Other than Sen. Ted Cruz (R-Tex.), we are hard-pressed to recall a presidential candidate who so utterly failed to develop trust, respect and friendships in his adult life. Richard Nixon was hated by Democrats but had developed ties and certainly gained the respect of Republicans from his time in the House, the Senate and the vice presidency. Certainly no presidential candidate before Cruz reveled in the message “Everyone hates me!”
If Cruz does not make it to the presidency, he will no doubt blame the “establishment.” But whether he recognizes it or not, his wife and political advisers surely understand that alumni, roommates, law clerks, former staffers in the George W. Bush campaign and White House (and the president himself), members of Congress and others who have known Cruz — lots and lots of people — consider him socially awkward, nasty, dishonest, a blatant apple-polisher and all-around creepy guy. You can write off a few of these critics as jealous of his success, or liberal antagonists, but all of them? There is something badly amiss here. Cruz, who so obviously lacks emotional intelligence, cannot recognize it, but those closest to him surely must see that something is awry.
The shame of all this is that Cruz is smart and articulate, albeit not persuasive outside his core base. From all accounts, he was an effective lawyer. But “smart” does not amount to “successful.” It’s a waste of a sharp mind when someone becomes their own worst enemy, an impediment to their own success. Perhaps Cruz’s family and closest advisers should consider an intervention of sorts to remind him that politics is a team sport.
Politics is about building alliances and trust, having your team’s back and refusing to grandstand to your side’s detriment. It’s also an additive exercise. Drawing bold lines is fine, but you lose unless you can bring people over to your side. Simply inveighing against others will not do it, nor will playing the persecuted victim.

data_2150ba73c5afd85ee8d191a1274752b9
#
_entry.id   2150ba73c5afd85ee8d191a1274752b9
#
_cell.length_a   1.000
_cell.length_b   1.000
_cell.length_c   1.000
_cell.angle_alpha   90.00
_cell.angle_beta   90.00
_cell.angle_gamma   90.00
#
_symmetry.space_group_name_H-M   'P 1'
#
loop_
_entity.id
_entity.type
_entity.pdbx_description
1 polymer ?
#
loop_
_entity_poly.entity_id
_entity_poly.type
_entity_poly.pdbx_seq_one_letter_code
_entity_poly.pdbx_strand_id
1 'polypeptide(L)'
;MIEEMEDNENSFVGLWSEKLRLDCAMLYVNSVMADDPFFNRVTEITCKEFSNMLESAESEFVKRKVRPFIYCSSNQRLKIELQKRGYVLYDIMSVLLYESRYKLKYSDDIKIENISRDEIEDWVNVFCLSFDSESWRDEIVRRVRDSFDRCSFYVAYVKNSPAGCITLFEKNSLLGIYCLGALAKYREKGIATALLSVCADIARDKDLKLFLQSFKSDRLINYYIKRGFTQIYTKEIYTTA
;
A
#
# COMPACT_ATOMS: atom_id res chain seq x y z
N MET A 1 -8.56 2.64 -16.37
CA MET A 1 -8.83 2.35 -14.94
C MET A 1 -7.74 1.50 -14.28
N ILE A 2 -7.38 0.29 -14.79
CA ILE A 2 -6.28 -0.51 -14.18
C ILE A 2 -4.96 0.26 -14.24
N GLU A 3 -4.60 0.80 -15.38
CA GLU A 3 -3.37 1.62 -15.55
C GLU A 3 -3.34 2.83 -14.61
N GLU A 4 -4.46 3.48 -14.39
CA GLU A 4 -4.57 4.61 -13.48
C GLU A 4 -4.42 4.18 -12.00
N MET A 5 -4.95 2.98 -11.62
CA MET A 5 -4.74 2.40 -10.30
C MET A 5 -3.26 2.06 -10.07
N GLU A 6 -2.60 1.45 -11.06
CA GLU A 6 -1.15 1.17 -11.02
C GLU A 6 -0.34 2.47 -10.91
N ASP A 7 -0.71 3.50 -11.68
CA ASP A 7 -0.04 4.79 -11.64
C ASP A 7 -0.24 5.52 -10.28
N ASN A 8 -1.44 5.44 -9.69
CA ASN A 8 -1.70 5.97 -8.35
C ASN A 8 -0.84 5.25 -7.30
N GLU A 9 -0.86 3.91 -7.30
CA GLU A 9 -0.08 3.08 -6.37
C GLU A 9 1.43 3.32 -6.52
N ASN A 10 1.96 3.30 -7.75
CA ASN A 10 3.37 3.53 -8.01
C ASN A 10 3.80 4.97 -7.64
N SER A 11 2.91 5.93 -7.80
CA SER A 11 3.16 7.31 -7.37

And finally, a few words about ambition are in order. All politicians are ambitious, or they would not go into a highly competitive endeavor that brings with it power, popularity and sometimes (after one decamps to K Street) wealth. That said, if all you have is ambition, the burning desire to climb over others, it becomes evident to voters and colleagues alike. You know the type — the guy always looking over your shoulder to scan for a more important person in the room to engage; the fellow convinced whatever job he has is not big enough for him; and the person so intellectually dishonest, he is willing to rewrite history, deny his own statements and look you in the eye to say “Black is white” and “Up is down.” (Even when apologizing to Dr. Ben Carson for his team spreading a rumor on caucus night that Carson was dropping out, Cruz felt compelled to lie, claiming CNN initially reported Carson was dropping out. CNN blasted back: “What Senator Cruz said tonight in the debate is categorically false. CNN never corrected its reporting because CNN never had anything to correct. The Cruz campaign’s actions the night of the Iowa caucuses had nothing to do with CNN’s reporting. The fact that Senator Cruz continues to knowingly mislead the voters about this is astonishing.”) These behaviors do not sit well with people, who soon catch on that you are using them for selfish ends. Superiors see you are an annoying kiss-up, and other see you as desperate or phony.
Cruz’s shortcomings make it hard to build a winning coalition — or to function in the Senate. The great irony is his ambition may be the biggest barrier to obtain what he thirsts for and has schemed so long to obtain.